Canada's provincial premiers, who are today calling for action on pensions are the very same group who supported the income trust tax that was based on a tax leakage ruse that ignored the taxes paid by RRSPs. So their solution was to tax them a second time at 31.5% for good measure? How is that consistent with financial theory or their new found desire to protect RRSPs, when that action caused Canadians to lose $35 billion.
These Premiers are merely puppets for somebody. Who? Harper? Paul Desmarais Jr.? Dominic D’Allessandro? Jim Leech? Who? Certainly not Canadians at large. We don’t need their crocodile tears of sympathy. A few facts would be in order before they are to be taken seriously in these challenging economic times. No more shooting from the hip policies of pension destruction, shrouded in the total mystery of 18 pages of blacked out voodoo economics
Premiers urge quick action on pensions, infrastructure
3 hours ago
OTTAWA — The premiers are urging Ottawa to act quickly on protecting the viability of pension plans, speed up infrastructure spending and rescue Ontario's teetering auto industry.
The issues appear uppermost on the premiers' agenda as they gathered for a three-hour working lunch with Prime Minister Stephen Harper.
"If we don't get it right on how we treat pension plans, we could affect their jobs," said Manitoba Premier Gary Doer on the issue of pension sustainability.
"If we don't get it right on pension plan flexibility, we could have the market just whack a lot of people close to age 71 and they may take a huge hit. These are very, very important issues."
Canadians who turn 71 this year must convert their RRSPs into retirement income funds - known as RIFs - even though the value of their plans have tumbled. As well, private pension plans have been hard hit by the collapse of equity markets and are looking for a relaxation of the rules on funding shortfalls.
Nova Scotia's Rodney MacDonald, Doer and British Columbia Premier Gordon Campbell urged Ottawa to increase the mandatory age for conversion to allow retirees more flexibility and give them time for the value of the RRSP savings to recover.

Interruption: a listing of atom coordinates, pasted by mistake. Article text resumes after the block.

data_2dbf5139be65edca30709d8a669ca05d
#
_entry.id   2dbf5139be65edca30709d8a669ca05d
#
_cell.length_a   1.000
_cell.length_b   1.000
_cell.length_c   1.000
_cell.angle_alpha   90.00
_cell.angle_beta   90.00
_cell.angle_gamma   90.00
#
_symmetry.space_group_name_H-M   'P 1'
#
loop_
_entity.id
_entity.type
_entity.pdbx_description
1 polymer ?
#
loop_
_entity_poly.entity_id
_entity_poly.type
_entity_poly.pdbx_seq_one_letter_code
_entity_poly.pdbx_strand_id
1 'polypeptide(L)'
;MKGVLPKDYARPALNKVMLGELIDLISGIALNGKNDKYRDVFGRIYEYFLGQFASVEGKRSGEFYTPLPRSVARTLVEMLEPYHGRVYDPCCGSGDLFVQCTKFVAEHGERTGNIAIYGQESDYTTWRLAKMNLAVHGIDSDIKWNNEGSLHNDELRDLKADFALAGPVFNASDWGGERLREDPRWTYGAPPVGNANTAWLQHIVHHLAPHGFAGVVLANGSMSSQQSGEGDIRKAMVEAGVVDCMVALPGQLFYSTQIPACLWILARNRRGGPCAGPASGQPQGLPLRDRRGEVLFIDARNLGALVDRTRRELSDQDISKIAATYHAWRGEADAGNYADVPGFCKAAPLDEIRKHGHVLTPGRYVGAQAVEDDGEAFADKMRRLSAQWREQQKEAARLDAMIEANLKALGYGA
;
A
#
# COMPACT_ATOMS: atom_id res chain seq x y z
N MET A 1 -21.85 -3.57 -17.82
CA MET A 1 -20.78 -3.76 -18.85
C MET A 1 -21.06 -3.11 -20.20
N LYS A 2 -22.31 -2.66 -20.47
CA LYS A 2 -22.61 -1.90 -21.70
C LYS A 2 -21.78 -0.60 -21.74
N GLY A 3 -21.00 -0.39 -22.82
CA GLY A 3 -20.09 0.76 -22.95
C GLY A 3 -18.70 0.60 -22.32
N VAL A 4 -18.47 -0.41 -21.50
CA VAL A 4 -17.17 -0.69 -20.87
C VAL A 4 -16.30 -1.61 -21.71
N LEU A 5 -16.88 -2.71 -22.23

"The fact of the matter is we should give them the opportunity to have the value of their life savings recover," Campbell said. "Frankly, if we don't let Canadians take care of themselves, at the end of the day it falls back to government to take care of them."
Meanwhile, Ontario Premier Dalton McGuinty said he is looking for co-operation from Ottawa on a rescue package for the teetering auto sector.
"I think there's understanding what's at stake here - 400,000 jobs, 12 Ontario communities, $28 billion in wealth generation, five per cent of our (gross domestic product), it's a pretty significant sector," he said.
Most of the first ministers appear to agree that with the economy slumping, a first step for governments is to inject stimulus by speeding up spending on infrastructure projects already approved in principle.
Quebec Premier Jean Charest said there is no excuse for further delays in about $4 billion in spending that has already been approved.
And the premier said Harper "would send a very powerful signal" by committing to the construction of a high-speed train line along the Quebec City-Windsor, Ont. corridor.
The premiers and Prime Minister Stephen Harper are meeting for the first time since the financial crisis intensified during the fall federal election and sent global economies stumbling toward recession.
The prime minister has been playing down expectations for the meeting, but Finance Minister Jim Flaherty suggested Sunday the government may be willing to aid auto plants that have viable prospects.
The minister also said Ottawa is open to a new fiscal stimulus package to try to stave off a recession.
The federal government has been under increasing pressure since the conclusion of the election campaign in mid-October to act more aggressively in dealing with the global financial crisis and sharply deteriorating economy.
It has responded by agreeing to buy up $25 billion in bank-held mortgages in an effort to inject liquidity in the system.
But the auto sector and a broad coalition of industries have separately asked Ottawa for a similar response, saying they need loan guarantees to secure sufficient credit to ride out the storm.
As well, Harper is expected to push for progress towards establishment of a national securities regulator.
The federal government recently announcement it will cap the growth of annual equalization payments to have-not provinces.
Ontario, with its manufacturing sector taking a beating, will join the ranks of the have-nots for the first time next year.
Monday, November 10, 2008
Posted by Fillibluster at 2:43 PM